Russian foreign minister Sergei Lavrov is on an official four-day visit to Africa as he seeks to persuade African leaders that Russia’s invasion of Ukraine is not responsible for spiralling global food prices.
The tour comes just days after the UN and Turkey brokered a deal between Russia and Ukraine to allow Ukrainian grain to be exported via the Black Sea.
The deal – which has been praised by the African Union – was immediately brought into question by Russian missile attacks on the key Ukrainian Black Sea port of Odesa. After an initial attack on the port area on Saturday 23 July – just a day after the deal was signed – Ukrainian officials reported further attacks in coastal villages in the region in the early hours of Tuesday 26 July.
Lavrov began his tour with a trip to Egypt on Saturday, where he spoke at the Arab League in Cairo and praised member states’ “balanced, just and responsible position” on the war.
Lavrov then went to the Republic of Congo, the first visit by a Russian or Soviet foreign affairs minister to the country, and is currently in Entebbe, Uganda, where he was warmly welcomed by President Yowerei Museveni.
“Russia has been supporting the anti-colonial African movement for the last 100 years, and I commend their long-standing relationship with Uganda,” he said.
Asked whether he was supporting Western powers or Russia in the context of the war in Ukraine, Museveni, who took office 36 years ago, simply said:
“I am pro-myself. And I deal with other people according to how they relate with my own interest.”
Lavrov’s fourth and last stop on the continent will be on Thursday 28 July in Addis Ababa, Ethiopia, where the African Union has its headquarters.
Apart from Ethiopia, all of the countries visited by Lavrov source the majority of their imported wheat from the region, making them vulnerable to disruption to supply routes through the Black Sea. Approximately 13.5m tons of wheat and 16m tons of corn are estimated to be stuck because of the war.
Competing narratives on food crisis
Lavrov’s argument that Russia is not to blame for the food crisis is fiercely debated by Western nations, who argue that the invasion of Ukraine – one of the major global exporters of grains – is exacerbating a complex global food crisis.
The foreign minister’s visit has been launched alongside a coordinated PR campaign. In a column published in newspapers in the four countries included in his tour, Lavrov wrote that Russia appreciated “the considered African position as to the situation in and around Ukraine”.
Most African countries have been reluctant to take sides over the war. Earlier this year, 17 African countries abstained from the UN General Assembly vote to condemn the invasion of Ukraine, while eight others were absent and one voted against.
The African Union has adopted a position of neutrality throughout the conflict, calling for the parties to establish an immediate ceasefire and open negotiations.
After the signing of the grain deal on last Saturday, the Chairperson of the African Union, Moussa Faki Mahamat, wrote on Twitter that the AU “reaffirms its continued and steadfast commitment to multilateralism and the shared responsibility of all members of the international community to work towards global peace & security.”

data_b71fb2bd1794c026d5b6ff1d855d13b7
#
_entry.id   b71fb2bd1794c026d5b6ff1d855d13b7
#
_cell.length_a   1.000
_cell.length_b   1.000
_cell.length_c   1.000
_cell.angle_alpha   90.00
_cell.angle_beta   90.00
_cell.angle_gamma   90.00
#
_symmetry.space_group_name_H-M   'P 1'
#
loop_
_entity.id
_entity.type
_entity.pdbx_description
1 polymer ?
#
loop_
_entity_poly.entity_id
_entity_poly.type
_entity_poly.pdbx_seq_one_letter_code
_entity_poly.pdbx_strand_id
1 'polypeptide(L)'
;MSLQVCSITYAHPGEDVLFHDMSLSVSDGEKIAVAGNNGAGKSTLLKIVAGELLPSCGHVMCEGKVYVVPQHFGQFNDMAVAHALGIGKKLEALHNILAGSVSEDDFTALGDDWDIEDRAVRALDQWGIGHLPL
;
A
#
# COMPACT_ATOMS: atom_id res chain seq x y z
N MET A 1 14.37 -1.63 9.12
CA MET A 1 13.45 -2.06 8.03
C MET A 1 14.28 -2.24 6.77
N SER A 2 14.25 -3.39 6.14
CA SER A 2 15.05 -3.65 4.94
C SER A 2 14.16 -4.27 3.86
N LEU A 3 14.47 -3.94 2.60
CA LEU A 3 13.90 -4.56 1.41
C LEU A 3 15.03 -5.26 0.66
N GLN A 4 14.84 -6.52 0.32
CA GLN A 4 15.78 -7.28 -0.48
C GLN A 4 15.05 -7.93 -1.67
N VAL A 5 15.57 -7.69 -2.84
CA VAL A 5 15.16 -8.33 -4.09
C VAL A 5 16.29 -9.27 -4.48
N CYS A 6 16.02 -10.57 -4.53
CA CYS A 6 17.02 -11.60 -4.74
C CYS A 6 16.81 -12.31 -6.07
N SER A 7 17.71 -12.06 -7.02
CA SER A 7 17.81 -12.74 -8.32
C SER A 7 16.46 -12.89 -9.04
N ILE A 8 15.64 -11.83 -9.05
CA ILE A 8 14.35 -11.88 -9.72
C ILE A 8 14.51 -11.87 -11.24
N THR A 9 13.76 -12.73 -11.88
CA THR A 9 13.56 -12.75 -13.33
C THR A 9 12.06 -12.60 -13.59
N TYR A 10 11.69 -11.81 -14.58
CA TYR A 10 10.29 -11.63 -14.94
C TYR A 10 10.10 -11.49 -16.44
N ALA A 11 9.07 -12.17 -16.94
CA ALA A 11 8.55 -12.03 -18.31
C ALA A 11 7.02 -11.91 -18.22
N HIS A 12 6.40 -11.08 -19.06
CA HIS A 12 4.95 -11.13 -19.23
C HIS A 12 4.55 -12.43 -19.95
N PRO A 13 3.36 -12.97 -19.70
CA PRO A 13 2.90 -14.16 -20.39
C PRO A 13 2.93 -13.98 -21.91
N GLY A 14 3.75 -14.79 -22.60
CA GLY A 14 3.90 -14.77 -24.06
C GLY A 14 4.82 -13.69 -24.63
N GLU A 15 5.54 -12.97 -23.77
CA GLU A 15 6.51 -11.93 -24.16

His spokesperson, Ebba Kalondo, underlined the role that the AU had played in bringing about the deal.
French President Emmanuel Macron’s visits to Cameroon, Benin, and Guinea-Bissau the same week mean that Lavrov’s arguments are not likely to go unchallenged.
In a speech given at a meeting with the French Community in Yaoundé on Tuesday, Macron fiercely refuted the argument that the European Union is responsible for the global food crisis.
“This is totally false. It is simply that food and energy became Russian weapons of war,” he said.
The French President argued that the current crisis was an opportunity for many African countries to develop a “sustainable and resilient agriculture,” before reminding of the Food and Agriculture Resilience Mission (FARM) launched by France and the EU to foster food sovereignty in Africa.
Despite his limited success as a moderator in the Ukrainian conflict, Macron has been involved in the building of new routes for the export of grain, notably via Romania, before the grain deal was reached last week.
The World Food Programme has estimated that the number of severely food insecure people could increase to 323m by the end of 2022 due to the effect of Russia’s invasion of Ukraine on food production and distribution, with African states most at risk (see figure below).
“A failure to open those ports in the Odesa region will be a declaration of war on global food security. And it will result in famine and destabilisation and mass migration around the world,” David Beasley, executive director of the World Food Programme, wrote earlier this year.
Strikes on Odesa imperil deal
The future success of the deal is likely to be dependent on whether exports can resume even while missile strikes continue in the region.
The African Union has not yet made a statement about the strikes on Odesa since the deal, which have prompted Ukrainian and Western fury. Russia argues that strikes on Odesa since the deal have targeted military targets rather than shipping infrastructure.
Turkish defence minister Hulusi Akar, who actively participated in the negotiations in Ankara, said that he was concerned by the strikes.
“The fact that such an incident happened right after the agreement we made yesterday regarding the grain shipment worried us,” he said.
Ukraine’s infrastructure minister, Oleksandr Kubrakov, says that Ukraine will continue with preparations to export grain and fertiliser under the terms of the agreement by ramping up exports from the ports of Chornomorsk, Odesa and Pivdennyi.
Article updated on 27 July 2022.